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It’s International Women’s Day, and we’re talking about the gender pay gap, childcare costs and the ‘Motherhood Penalty’

international womens day

Today people worldwide are celebrating womens achievements and campaigning for gender equality.

Back in 2017, gender pay gap reporting regulations required employers to make public any pay differences (including bonus pay) between men and women.

Per the last Office of National Statistics report, which was released in October of 2019, the gender pay gap among full time employees stands at 8.9%

To put that in real terms, the average UK Salary is about 30,000. And 8.9% of 30,000 is 2,670.

Think about what 2,670 a year could buy you? For young women in work that could be a vital boost towards saving towards a mortgage, buying a car or even towards childcare costs.

The Independent reported in October of 2019 that almost a fifth of parents have been forced into quitting their jobs due to punitive childcare costs.

The researchers found that its predominantly women who bear the cost of childcare and this exacerbates the gender pay gap. This effect has been named the ‘Motherhood Penalty’.

The Employee Benefits website reported that after having children, over two fifths of women reduced their hours, more than a third left work completely and over one in ten returned to work in a lower paid role. For those women that left the workplace altogether, 43% reasoned that it didn’t make sense financially to continue to work whilst paying childcare costs, and 29% said they simply couldn’t afford childcare. It’s no wonder per The Womens’ Equality Party, single parents often spend half their take home pay on childcare costs.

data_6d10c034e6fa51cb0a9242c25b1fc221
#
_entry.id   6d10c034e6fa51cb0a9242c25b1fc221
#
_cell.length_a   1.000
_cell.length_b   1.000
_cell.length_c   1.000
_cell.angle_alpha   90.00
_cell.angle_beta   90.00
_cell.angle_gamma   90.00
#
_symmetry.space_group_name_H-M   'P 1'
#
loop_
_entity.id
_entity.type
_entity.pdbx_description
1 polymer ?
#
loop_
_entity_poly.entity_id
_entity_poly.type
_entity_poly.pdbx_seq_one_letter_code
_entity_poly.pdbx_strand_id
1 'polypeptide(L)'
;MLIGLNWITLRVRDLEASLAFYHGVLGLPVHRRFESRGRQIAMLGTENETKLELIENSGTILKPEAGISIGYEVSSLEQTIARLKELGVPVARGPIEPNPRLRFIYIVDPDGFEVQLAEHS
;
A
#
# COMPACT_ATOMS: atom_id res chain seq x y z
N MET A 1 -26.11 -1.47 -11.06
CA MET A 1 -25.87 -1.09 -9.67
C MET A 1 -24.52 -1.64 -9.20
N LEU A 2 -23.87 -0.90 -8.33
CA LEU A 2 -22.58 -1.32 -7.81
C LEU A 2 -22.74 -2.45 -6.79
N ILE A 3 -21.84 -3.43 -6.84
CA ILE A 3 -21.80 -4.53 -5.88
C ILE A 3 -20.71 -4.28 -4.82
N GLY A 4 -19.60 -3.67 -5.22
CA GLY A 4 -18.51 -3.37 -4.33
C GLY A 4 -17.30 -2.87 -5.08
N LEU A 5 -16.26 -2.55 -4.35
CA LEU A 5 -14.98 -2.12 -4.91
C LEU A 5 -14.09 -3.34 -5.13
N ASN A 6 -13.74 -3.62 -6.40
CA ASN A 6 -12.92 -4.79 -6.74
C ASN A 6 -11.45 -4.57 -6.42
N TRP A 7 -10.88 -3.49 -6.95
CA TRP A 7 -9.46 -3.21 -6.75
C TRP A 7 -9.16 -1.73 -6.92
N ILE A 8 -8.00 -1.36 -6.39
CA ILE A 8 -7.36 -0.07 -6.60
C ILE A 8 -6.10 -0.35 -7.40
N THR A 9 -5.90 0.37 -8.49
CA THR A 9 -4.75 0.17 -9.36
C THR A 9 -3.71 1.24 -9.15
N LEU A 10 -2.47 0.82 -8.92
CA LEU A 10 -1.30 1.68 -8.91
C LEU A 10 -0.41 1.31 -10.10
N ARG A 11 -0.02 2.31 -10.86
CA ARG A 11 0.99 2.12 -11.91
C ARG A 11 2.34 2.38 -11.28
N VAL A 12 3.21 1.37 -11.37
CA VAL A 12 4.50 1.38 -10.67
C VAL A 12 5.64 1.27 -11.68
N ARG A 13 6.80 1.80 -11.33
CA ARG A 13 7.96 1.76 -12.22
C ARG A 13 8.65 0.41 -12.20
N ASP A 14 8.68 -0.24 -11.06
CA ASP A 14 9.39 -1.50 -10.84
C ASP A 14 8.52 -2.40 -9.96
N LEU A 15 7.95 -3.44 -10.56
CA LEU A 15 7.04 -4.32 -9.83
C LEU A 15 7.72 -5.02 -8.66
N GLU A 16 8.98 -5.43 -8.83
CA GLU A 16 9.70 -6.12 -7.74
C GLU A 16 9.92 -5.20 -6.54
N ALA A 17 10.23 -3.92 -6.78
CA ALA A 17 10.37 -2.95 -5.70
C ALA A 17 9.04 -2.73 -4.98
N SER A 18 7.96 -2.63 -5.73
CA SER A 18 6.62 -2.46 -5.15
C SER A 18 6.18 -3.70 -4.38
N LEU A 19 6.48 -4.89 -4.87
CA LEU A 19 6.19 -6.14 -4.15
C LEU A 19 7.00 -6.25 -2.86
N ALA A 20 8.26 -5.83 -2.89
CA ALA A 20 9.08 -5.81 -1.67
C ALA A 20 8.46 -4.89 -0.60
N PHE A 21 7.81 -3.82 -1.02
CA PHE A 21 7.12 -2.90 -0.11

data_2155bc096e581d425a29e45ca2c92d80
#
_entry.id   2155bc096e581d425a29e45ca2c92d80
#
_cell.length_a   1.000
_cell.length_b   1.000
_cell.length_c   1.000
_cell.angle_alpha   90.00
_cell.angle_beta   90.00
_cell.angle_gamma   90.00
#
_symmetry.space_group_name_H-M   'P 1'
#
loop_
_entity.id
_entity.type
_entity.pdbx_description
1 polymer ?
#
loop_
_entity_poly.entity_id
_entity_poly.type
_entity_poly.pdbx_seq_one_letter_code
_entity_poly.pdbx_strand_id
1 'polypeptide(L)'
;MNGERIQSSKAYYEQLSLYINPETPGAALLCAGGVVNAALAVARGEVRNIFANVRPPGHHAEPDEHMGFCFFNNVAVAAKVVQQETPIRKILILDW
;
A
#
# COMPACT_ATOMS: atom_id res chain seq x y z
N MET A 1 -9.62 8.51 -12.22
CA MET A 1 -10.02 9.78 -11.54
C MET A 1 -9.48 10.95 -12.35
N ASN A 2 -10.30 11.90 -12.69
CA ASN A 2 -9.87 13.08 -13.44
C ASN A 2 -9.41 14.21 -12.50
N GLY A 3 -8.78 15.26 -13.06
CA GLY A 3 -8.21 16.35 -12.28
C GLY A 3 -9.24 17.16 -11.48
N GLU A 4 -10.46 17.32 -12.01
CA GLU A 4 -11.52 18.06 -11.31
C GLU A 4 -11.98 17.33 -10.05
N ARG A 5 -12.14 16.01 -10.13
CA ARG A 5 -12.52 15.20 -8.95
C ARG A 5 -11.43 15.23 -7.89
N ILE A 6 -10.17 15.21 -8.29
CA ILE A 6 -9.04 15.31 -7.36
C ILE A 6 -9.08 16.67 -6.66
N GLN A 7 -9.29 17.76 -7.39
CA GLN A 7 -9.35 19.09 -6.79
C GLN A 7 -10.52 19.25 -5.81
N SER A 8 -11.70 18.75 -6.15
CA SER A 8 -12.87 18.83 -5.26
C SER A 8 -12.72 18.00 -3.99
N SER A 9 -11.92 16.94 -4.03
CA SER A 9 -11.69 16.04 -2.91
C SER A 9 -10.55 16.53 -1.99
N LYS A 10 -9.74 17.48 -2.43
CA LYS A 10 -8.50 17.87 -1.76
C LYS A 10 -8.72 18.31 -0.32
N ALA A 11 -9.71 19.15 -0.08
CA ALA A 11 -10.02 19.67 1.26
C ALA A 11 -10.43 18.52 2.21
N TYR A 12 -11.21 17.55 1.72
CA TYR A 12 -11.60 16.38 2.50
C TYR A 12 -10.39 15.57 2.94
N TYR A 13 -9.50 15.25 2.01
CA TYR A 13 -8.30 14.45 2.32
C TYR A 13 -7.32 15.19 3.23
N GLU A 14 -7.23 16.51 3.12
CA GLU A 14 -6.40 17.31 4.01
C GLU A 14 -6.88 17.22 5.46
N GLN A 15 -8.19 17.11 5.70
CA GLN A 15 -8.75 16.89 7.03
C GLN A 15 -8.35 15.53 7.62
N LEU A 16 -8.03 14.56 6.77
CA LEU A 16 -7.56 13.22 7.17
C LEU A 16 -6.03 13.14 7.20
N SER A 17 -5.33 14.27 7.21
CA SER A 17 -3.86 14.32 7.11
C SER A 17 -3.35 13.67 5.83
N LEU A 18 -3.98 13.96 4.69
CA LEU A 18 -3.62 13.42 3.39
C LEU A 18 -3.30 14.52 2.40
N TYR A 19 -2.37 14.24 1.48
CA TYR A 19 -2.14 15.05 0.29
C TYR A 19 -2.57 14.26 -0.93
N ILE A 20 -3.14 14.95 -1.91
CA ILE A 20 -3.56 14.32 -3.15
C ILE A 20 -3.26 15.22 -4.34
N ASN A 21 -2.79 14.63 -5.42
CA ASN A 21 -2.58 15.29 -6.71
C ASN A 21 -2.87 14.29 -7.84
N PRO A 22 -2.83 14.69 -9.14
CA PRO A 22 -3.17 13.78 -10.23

In order to narrow, and hopefully eliminate the gender pay gap its clear that solving the issue of extortionate childcare is vital. The question is how?

After years of austerity, council budgets have been slashed. With the investment needed in social care, housing, mental health support and many other areas, its unrealistic to believe the government will prioritise subsidising childcare to the extent needed to fully support women back into the workplace.

Until we can rely on a socialised childcare system, it may well be up to the private sector to work towards a solution. Some of the things that a business can do to really support women in this area include;

  • Flexible working hours
  • Work from home options
  • Increased parental leave, including Paternity leave
  • For very large companies, company nurseries

The fantastic thing about our industry, accounting and bookkeeping, is that we now have all the tools we need to provide these flexible, work from home options.

With the rise of cloud accounting packages like Xero, it really is possible to work from anywhere with a laptop and an internet connection. And as soon as you tie in software like Accountancy Manager, Slack and Harvest, you can remotely plan, communicate and track your time. So, whats holding you back from offering flexible work from home to your staff? Or are you ahead of the curve and already doing it? Even if you don’t have staff members with childcare requirements, getting ahead of the curve with flexible working is contributing to a society where it’s more acceptable. And you can be part of the change.